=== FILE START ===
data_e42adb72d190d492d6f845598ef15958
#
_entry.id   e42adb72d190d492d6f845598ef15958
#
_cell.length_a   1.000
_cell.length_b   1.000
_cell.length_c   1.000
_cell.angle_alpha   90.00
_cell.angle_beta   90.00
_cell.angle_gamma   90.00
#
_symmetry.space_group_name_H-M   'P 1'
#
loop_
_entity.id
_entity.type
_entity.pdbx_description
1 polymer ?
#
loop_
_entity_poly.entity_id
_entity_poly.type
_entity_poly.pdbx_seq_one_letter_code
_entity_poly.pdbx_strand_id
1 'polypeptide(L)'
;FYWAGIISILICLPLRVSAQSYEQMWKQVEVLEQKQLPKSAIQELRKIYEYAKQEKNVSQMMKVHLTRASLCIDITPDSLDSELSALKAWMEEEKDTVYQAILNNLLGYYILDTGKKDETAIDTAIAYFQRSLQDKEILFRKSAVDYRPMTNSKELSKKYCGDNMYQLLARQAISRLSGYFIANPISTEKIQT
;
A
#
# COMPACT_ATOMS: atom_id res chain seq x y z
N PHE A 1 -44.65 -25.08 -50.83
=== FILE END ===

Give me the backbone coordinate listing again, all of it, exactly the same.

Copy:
data_e42adb72d190d492d6f845598ef15958
#
_entry.id   e42adb72d190d492d6f845598ef15958
#
_cell.length_a   1.000
_cell.length_b   1.000
_cell.length_c   1.000
_cell.angle_alpha   90.00
_cell.angle_beta   90.00
_cell.angle_gamma   90.00
#
_symmetry.space_group_name_H-M   'P 1'
#
loop_
_entity.id
_entity.type
_entity.pdbx_description
1 polymer ?
#
loop_
_entity_poly.entity_id
_entity_poly.type
_entity_poly.pdbx_seq_one_letter_code
_entity_poly.pdbx_strand_id
1 'polypeptide(L)'
;FYWAGIISILICLPLRVSAQSYEQMWKQVEVLEQKQLPKSAIQELRKIYEYAKQEKNVSQMMKVHLTRASLCIDITPDSLDSELSALKAWMEEEKDTVYQAILNNLLGYYILDTGKKDETAIDTAIAYFQRSLQDKEILFRKSAVDYRPMTNSKELSKKYCGDNMYQLLARQAISRLSGYFIANPISTEKIQT
;
A
#
# COMPACT_ATOMS: atom_id res chain seq x y z
N PHE A 1 -44.65 -25.08 -50.83